Chile is malaria-free, but a few other insect-borne diseases are present if not prevalent.
Also known as South American trypanosomiasis, Chagas’ disease is most common in Brazil but affects about 18 million people between Mexico and Argentina; 21,000 people die from it every year. Not a tropical disease per se, it has a discontinuous distribution—Panama and Costa Rica, for instance, are Chagas-free.
Since it is spread by the bite of the vinchuca (conenose or assassin bug), which lives in adobe structures and feeds at night, avoid such structures; if it’s impossible to do so, sleep away from the walls. DEET-based inspect repellents offer some protection. Chickens, dogs, and opossums may help spread the disease, but according to recent studies the insect vector is near eradication in Chile.
Chagas’ initial form is a swollen bite that may be accompanied by fever, which soon subsides. In the long run, though, it may cause heart damage leading to sudden death, intestinal constipation, and difficulty in swallowing; there is no cure. Charles Darwin may have been a chronic Chagas sufferer.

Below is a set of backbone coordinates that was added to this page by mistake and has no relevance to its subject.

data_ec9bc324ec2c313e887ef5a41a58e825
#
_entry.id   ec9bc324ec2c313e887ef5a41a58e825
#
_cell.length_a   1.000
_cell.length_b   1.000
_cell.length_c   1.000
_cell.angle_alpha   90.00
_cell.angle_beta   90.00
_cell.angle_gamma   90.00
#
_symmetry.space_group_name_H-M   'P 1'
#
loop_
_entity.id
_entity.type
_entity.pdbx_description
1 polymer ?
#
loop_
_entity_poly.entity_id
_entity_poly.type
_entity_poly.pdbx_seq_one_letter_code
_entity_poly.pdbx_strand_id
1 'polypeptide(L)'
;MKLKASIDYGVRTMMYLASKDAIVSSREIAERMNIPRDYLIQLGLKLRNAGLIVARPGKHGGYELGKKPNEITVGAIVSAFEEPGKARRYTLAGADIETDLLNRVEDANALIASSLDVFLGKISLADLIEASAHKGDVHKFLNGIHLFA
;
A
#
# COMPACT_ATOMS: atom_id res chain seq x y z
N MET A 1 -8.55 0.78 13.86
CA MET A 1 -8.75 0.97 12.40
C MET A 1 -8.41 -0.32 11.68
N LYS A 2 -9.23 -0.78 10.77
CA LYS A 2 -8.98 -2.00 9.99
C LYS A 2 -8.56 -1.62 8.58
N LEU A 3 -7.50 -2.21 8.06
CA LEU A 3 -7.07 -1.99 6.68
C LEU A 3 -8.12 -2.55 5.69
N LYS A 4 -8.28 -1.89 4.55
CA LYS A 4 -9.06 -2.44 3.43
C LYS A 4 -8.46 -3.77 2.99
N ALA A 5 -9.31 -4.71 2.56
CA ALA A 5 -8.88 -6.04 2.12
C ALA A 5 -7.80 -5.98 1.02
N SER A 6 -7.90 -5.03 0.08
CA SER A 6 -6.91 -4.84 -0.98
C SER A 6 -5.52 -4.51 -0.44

Like malaria, mosquito-borne dengue is a disease of the lowland tropics, but it’s less common and only rarely fatal. Debilitating in the short term, its symptoms include fever, headache, joint pain, and skin rashes, but most people recover quickly though there is no treatment. Uncommon but often fatal, the more severe dengue hemorrhagic fever sometimes occurs in children, particularly those infected previously.
Mainland Chile has not recorded any dengue, but the arrival of the white-spotted mosquito vector Aëdes aegypti on Easter Island (Rapa Nui)—an apparent arrival from tropical French Polynesia—caused an outbreak there. This mosquito bites during the daytime, making the usual malarial recommendation for long sleeves and long trousers harder to live up to—if you must wear shorts and short sleeves, make sure you’re covered with insect repellent.
© Wayne Bernhardson from Moon Chile, 2nd edition